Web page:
In December, 1991, with product and production technology problems behind them, and with assistance from the Federal Business Development Bank (FBDB), the company approached the Atlantic Canada Opportunities Agency (ACOA) for financing under its Marketing Development Program. The application to ACOA was based on the fact that Laer's future depended on comprehensive marketing efforts, and that it lacked the financial resources to support such a marketing program. The proposal was designed to provide the company with financing for a three year marketing program as summarised in Appendix 3.

Earnings forecast

With help from Coopers and Lybrand and support from the FBDB, Andre Boudreau prepared projected income statements to support the ACOA proposal assuming approval of the marketing program financing. These projections and the assumptions underlying them are provided in Appendix 4.

Cash flow projections

Included with the proposal to ACOA were cash flow forecasts which are summarised in Appendix 5. In order to highlight the cash generated from operations, no provision had been made in these projections for debt servicing, that is, for payment of interest and repayment of principal on the company's long-term debt.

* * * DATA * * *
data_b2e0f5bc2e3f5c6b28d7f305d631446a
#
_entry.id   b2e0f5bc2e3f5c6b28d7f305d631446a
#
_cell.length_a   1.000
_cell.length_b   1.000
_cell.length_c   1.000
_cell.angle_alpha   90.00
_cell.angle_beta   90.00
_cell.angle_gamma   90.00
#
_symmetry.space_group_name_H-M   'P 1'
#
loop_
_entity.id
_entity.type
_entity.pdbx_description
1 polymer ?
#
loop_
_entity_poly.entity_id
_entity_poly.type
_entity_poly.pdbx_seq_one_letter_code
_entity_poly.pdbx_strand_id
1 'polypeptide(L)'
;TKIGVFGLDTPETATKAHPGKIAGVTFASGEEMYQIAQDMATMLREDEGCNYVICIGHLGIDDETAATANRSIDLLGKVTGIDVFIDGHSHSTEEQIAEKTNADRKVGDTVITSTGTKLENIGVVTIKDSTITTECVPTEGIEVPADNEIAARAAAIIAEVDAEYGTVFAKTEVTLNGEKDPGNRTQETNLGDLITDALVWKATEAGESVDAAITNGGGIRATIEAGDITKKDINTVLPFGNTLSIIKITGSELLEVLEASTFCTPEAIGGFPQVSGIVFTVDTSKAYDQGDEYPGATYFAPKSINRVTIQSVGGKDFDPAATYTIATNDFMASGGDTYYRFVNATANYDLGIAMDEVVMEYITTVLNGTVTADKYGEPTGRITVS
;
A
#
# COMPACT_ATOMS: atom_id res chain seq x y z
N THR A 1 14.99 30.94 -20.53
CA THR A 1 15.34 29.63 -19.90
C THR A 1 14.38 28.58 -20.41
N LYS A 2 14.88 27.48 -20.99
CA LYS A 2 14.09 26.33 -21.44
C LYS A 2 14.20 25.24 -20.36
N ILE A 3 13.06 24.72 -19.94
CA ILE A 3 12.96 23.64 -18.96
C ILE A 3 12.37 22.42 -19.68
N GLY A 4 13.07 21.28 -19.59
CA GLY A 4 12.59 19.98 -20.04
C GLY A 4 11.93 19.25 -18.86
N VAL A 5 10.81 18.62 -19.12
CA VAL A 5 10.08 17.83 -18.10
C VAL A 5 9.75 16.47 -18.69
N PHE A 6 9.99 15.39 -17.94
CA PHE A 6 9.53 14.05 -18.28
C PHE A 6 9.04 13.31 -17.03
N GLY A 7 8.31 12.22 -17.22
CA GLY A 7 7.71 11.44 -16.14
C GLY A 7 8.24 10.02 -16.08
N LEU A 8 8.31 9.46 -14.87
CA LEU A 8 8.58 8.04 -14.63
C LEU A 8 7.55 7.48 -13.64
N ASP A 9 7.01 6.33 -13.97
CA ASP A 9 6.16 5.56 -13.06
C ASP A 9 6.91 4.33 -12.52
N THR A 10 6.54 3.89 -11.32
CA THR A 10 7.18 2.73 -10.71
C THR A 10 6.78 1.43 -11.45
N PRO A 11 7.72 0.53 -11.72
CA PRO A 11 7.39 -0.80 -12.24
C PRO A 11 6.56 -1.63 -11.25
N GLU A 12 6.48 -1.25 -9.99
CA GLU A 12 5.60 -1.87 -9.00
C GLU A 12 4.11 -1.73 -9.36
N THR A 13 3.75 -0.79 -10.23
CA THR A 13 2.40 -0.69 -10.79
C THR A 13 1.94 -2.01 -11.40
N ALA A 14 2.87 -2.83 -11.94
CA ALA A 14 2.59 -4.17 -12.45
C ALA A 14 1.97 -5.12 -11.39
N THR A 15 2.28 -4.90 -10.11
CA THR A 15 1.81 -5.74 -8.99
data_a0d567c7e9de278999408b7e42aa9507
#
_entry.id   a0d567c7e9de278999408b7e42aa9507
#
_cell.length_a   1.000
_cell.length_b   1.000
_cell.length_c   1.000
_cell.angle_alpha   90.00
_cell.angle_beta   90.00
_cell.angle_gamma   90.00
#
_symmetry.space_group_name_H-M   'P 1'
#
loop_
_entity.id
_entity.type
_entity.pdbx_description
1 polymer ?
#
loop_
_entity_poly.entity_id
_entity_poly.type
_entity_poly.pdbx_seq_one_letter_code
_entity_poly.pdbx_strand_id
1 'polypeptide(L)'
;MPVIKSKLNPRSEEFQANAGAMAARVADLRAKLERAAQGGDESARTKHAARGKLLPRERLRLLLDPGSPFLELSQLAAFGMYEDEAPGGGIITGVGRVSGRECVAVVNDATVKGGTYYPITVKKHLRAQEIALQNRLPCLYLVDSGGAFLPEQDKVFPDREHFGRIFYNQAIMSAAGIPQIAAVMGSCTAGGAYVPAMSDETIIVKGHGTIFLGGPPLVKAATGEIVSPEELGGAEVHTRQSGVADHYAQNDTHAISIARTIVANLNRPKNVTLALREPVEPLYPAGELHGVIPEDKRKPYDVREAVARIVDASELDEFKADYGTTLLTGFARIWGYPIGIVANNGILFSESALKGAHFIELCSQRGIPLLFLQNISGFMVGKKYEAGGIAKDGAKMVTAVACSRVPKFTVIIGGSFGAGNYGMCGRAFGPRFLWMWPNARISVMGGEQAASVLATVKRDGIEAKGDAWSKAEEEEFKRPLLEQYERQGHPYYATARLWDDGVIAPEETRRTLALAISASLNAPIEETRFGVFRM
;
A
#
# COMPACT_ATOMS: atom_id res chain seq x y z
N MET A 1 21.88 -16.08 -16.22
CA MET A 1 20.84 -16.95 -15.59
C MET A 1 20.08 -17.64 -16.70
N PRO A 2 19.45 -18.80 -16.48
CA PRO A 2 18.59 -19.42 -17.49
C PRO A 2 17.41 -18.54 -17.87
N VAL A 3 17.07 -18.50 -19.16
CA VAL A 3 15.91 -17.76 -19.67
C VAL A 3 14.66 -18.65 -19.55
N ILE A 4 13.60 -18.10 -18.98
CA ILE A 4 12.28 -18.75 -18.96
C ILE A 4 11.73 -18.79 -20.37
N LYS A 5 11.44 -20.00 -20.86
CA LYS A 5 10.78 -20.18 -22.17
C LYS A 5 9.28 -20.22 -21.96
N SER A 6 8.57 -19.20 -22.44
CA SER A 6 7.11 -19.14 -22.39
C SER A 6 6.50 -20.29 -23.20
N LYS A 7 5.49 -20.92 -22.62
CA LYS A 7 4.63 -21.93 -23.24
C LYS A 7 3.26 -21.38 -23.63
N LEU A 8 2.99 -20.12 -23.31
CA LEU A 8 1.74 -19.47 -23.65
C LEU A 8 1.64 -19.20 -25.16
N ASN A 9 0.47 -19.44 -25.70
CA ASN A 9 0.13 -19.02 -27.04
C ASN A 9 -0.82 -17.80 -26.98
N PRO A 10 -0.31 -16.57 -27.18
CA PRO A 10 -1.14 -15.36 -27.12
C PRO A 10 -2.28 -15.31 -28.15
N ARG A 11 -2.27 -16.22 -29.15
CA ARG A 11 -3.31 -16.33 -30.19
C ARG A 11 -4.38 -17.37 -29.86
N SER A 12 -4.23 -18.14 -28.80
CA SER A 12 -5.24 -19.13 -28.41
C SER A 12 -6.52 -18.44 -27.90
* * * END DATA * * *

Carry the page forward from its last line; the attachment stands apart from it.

The cash required to service the company's long-term debt is outlined in Exhibit 6.

Exhibit 6

LAER PRODUCTS INC.

CASH REQUIRED TO SERVICE LONG TERM DEBT

March 31/92 March 31/93 March 31/94

Royal Bank $45,000

Royal Bank $10,000

ECB $61,000

InRich $54,362

Proposed term loan

$ 9,721

3,008

10,466

12,166

1,822

________

$ 37,183

$ 9,721

3,008

10,466

15,599

5,466

________

$ 44,260

$ 9,721

3,008

10,466

39,279

5,466

_________

$ 67,939

 

Jacque's Decision

Jacques was nearing home. He felt the drive had been useful for him to mull over the factors which would play a part in his decision about whether to join Laer in a full time capacity in May. He was ready to sit down and do some numerical and personal analyses. He expected to be able to give his father a decision within the next two weeks.

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APPENDIX 3

Laer Products Inc.
Program Cost and Financing Summary

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Source: FBDB, Business Financing Plan, Laer Products Inc, December, 1991

APPENDIX 4

Laer Products Incorporated
Projected Income Statements

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Tax losses from previous years would be available to offset profits generated over the next three years.

Source: Summarised by authors from FBDB, Business Financing Plan, Laer Products Inc, December, 1991

APPENDIX 5

Laer Products Incorporated
Cash Flow Projections
(excluding cash required for debt servicing)

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Source: Summarised by authors from FBDB, Business Financing Plan, Laer Products Inc, December, 1991